“I say to him, really angry, 'Julián, do me the favor of coming back. What are you doing?” Clavijo recalled. His son replied, “Take it easy, dad. I am ok. Pass the phone to Jennifer.”
Jennifer then revealed that Julián and another pilot had made an emergency landing aboard a Cessna in the Peruvian jungle. Both were unharmed.
“Yes dad, Julián is over there in Peru, down a river called the Cutivireni near where it joins the river Ene,” Clavijo said he was told. Julián had been calling Jennifer on a satellite telephone.
Clavijo went on Google Earth and was dismayed when he found the spot, a deep green patch of jungle crossed by a thin river in central Peru, just east of the Andes.
Julián kept in touch with his sister from the day of the crash, Aug. 18, until Aug. 29.
The young pilot was apparently hoping that his employers would rescue him. But he grew increasingly distressed. In their last talk, he told his sister, “'These people do not want to come for me. I don't know what's going on, and my batteries are dying,'” he told her.
Clavijo went to Peru the first week of September and eventually reached Cutivireni, a village in the Otishi national park about 210 miles east of Lima.
He could not go further into the jungle because he needed a permit from park authorities, but he heard many stories from area residents. Some said they had seen the pilots walking along a riverbank. Others said they had been picked up by natives who would have turned them over to authorities or killed them. Or they might have been captured by remnants of Maoist Shinning Path guerrillas who would keep them as slaves producing cocaine.
“Some of the indigenous people said my son had been seen in a small airplane, very scared,” Clavijo said. Not surprising, he added, because it was the son's first flight in the region.
At this point in the interview, sitting on a rock on the banks of the river that flows through Satipo, Clavijo, who had remained calm as he told his story, erupted into uncontrollable sobs.
“Oh my boy!” he said, covering his face. “I don't know what he was doing here, my boy. My God! Why did he get into this?” he said. “Why? He's the only son I have.”
The answer to the pilots' whereabouts may be in the hands of a group of men who local sources say were sent to the crash site to recover drugs that the airplane was allegedly carrying.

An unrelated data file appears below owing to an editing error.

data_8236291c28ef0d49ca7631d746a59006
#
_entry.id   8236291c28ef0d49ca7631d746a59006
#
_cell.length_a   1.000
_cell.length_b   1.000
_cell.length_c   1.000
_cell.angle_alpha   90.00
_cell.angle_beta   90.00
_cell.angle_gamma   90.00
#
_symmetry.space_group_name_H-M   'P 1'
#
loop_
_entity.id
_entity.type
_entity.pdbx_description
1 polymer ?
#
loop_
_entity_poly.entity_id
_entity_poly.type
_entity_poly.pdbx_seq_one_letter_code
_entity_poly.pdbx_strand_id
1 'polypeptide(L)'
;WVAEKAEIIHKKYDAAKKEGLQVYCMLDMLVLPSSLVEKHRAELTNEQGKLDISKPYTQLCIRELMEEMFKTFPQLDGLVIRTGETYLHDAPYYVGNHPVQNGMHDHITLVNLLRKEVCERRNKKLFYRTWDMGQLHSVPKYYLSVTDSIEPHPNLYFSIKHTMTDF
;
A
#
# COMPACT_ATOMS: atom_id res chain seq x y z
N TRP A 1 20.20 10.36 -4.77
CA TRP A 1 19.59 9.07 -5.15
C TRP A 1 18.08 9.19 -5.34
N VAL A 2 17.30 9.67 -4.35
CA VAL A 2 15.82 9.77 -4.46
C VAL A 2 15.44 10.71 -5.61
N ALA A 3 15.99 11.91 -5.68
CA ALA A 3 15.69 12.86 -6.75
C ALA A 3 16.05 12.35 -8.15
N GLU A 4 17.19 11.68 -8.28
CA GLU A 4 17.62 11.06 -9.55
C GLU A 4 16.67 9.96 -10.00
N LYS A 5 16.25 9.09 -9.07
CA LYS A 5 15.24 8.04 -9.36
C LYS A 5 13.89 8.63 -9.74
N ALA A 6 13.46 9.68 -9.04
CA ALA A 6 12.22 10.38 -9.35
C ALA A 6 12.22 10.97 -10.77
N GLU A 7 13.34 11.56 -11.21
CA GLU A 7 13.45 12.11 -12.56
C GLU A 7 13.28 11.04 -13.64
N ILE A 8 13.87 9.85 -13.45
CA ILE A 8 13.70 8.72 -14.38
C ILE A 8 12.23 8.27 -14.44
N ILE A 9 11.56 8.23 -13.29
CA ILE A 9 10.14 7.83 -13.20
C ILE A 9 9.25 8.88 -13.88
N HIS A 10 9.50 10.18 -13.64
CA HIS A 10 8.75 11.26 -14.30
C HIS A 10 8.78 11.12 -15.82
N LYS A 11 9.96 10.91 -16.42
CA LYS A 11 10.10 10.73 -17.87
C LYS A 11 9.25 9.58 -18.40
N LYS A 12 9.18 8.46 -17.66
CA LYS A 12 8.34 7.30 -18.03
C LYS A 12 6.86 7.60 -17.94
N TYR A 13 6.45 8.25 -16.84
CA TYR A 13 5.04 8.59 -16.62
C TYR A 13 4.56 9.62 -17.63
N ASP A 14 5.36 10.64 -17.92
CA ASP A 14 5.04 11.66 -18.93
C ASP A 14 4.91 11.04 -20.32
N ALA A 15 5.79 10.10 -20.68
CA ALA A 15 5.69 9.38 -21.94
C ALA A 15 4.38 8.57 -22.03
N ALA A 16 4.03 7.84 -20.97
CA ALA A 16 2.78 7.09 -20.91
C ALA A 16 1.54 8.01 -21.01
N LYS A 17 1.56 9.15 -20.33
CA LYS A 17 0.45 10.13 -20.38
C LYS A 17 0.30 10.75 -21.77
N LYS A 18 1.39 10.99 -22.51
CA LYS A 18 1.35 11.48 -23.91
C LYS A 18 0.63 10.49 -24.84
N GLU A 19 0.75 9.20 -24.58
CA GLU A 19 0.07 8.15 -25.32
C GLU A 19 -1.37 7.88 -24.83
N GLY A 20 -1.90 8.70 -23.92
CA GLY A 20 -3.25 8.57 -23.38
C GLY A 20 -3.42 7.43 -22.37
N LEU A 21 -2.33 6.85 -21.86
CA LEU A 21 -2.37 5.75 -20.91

The men arrived at the crash site after a five-day trek. Ten of them were arrested and taken to the Satipo prison. It's not clear if they recovered any drugs. Sources said the men claimed they were only going to rescue the pilots and denied they knew of any drugs.
Clavijo is reluctant to talk about this issue because he knows that any comment could impact the fate of Julián and Herrera's son, Luis Andres.
He traveled to Peru six times since 2015 to search for his son. He sold an apartment in Bogota to pay for the costs. He now knows the geography of the area like a native. He has many videos of himself crossing rivers and visiting indigenous villages with local guides and sometimes with interpreters.
During one of those trips he met Herrera, a clothing designer from Villavicencio.
Luis Andrés and Juan Pablo
Herrera has six children. She was married to a pilot who died in a car crash. Her sons Luis Andrés, 22, and Juan Pablo, 27, studied aviation in Venezuela. They also went to Bolivia in 2015 – to work in crop spraying, they told her.
A week later she learned that both had disappeared, one trying to rescue the other after a crash landing in the jungle.
“I threw myself on the floor, all day, to scream. I did not want to get up, to do anything,” she recalled.
The stories about what happened to her sons are varied and confused, but this is what she has managed to learn:
Luis Andrés was piloting one small plane with co-pilot Julián Clavijo when it crashed in Peru. After hearing of the accident, Luis Andrés' brother, Juan Pablo, left Bolivia to rescue him aboard an old plane that he borrowed from the owner of the business where he worked.
After a long flight, Juan Pablo spotted his brother and Julián near a river and dropped some food for them.
“He threw down food ..., crackers, flashlights,” Herrera said. “I was told that Luis Andrés told him on the radio, 'Brother, I saw you. Go away!'”
Herrera and Clavijo said they don't understand why their sons did not want to draw attention to themselves after the crash.
Herrera said she was also told Juan Pablo wanted to make another flight to Peru to help his brother, but the airplane's owner would not allow him to borrow the aircraft again.
“He said he was sorry but that there would be no more searches, that there was no more money for that,” said Herrera. “And then my son, who was a bit impulsive, may have said something to the man. We were told, when they called me the next day, that my son had killed himself," she said incredulous.
She added: "You understand me? They disappeared him.”